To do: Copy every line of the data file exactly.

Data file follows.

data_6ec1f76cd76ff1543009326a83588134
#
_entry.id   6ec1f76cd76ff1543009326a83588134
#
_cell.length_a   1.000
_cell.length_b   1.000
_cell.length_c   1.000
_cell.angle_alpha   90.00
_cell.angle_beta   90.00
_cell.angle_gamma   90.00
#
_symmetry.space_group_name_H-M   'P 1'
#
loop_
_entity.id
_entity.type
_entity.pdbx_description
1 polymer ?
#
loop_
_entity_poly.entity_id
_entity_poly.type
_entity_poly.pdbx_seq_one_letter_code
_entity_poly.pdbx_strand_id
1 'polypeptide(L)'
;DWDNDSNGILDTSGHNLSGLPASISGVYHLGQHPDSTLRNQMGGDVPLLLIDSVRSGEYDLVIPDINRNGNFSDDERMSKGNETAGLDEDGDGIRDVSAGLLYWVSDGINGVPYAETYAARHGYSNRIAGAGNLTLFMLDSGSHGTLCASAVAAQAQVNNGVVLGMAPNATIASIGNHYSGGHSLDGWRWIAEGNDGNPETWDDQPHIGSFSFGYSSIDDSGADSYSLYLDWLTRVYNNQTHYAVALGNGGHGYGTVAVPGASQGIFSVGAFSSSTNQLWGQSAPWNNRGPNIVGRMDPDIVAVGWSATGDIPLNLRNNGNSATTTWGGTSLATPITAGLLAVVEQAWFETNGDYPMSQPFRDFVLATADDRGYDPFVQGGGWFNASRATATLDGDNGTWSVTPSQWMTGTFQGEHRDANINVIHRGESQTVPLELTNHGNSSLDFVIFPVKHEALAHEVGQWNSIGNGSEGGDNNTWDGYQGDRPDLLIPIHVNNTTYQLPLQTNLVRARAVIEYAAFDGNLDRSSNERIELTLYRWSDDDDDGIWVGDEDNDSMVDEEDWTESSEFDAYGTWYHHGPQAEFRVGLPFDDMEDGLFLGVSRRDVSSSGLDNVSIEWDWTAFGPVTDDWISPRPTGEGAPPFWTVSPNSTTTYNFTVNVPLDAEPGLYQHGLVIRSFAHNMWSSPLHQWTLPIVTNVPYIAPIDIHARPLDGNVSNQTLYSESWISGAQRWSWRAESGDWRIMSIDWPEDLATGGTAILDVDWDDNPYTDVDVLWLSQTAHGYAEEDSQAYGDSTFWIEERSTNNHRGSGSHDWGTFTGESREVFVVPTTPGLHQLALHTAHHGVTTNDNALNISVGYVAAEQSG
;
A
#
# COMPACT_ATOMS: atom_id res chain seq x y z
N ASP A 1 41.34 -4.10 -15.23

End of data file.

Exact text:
data_6ec1f76cd76ff1543009326a83588134
#
_entry.id   6ec1f76cd76ff1543009326a83588134
#
_cell.length_a   1.000
_cell.length_b   1.000
_cell.length_c   1.000
_cell.angle_alpha   90.00
_cell.angle_beta   90.00
_cell.angle_gamma   90.00
#
_symmetry.space_group_name_H-M   'P 1'
#
loop_
_entity.id
_entity.type
_entity.pdbx_description
1 polymer ?
#
loop_
_entity_poly.entity_id
_entity_poly.type
_entity_poly.pdbx_seq_one_letter_code
_entity_poly.pdbx_strand_id
1 'polypeptide(L)'
;DWDNDSNGILDTSGHNLSGLPASISGVYHLGQHPDSTLRNQMGGDVPLLLIDSVRSGEYDLVIPDINRNGNFSDDERMSKGNETAGLDEDGDGIRDVSAGLLYWVSDGINGVPYAETYAARHGYSNRIAGAGNLTLFMLDSGSHGTLCASAVAAQAQVNNGVVLGMAPNATIASIGNHYSGGHSLDGWRWIAEGNDGNPETWDDQPHIGSFSFGYSSIDDSGADSYSLYLDWLTRVYNNQTHYAVALGNGGHGYGTVAVPGASQGIFSVGAFSSSTNQLWGQSAPWNNRGPNIVGRMDPDIVAVGWSATGDIPLNLRNNGNSATTTWGGTSLATPITAGLLAVVEQAWFETNGDYPMSQPFRDFVLATADDRGYDPFVQGGGWFNASRATATLDGDNGTWSVTPSQWMTGTFQGEHRDANINVIHRGESQTVPLELTNHGNSSLDFVIFPVKHEALAHEVGQWNSIGNGSEGGDNNTWDGYQGDRPDLLIPIHVNNTTYQLPLQTNLVRARAVIEYAAFDGNLDRSSNERIELTLYRWSDDDDDGIWVGDEDNDSMVDEEDWTESSEFDAYGTWYHHGPQAEFRVGLPFDDMEDGLFLGVSRRDVSSSGLDNVSIEWDWTAFGPVTDDWISPRPTGEGAPPFWTVSPNSTTTYNFTVNVPLDAEPGLYQHGLVIRSFAHNMWSSPLHQWTLPIVTNVPYIAPIDIHARPLDGNVSNQTLYSESWISGAQRWSWRAESGDWRIMSIDWPEDLATGGTAILDVDWDDNPYTDVDVLWLSQTAHGYAEEDSQAYGDSTFWIEERSTNNHRGSGSHDWGTFTGESREVFVVPTTPGLHQLALHTAHHGVTTNDNALNISVGYVAAEQSG
;
A
#
# COMPACT_ATOMS: atom_id res chain seq x y z
N ASP A 1 41.34 -4.10 -15.23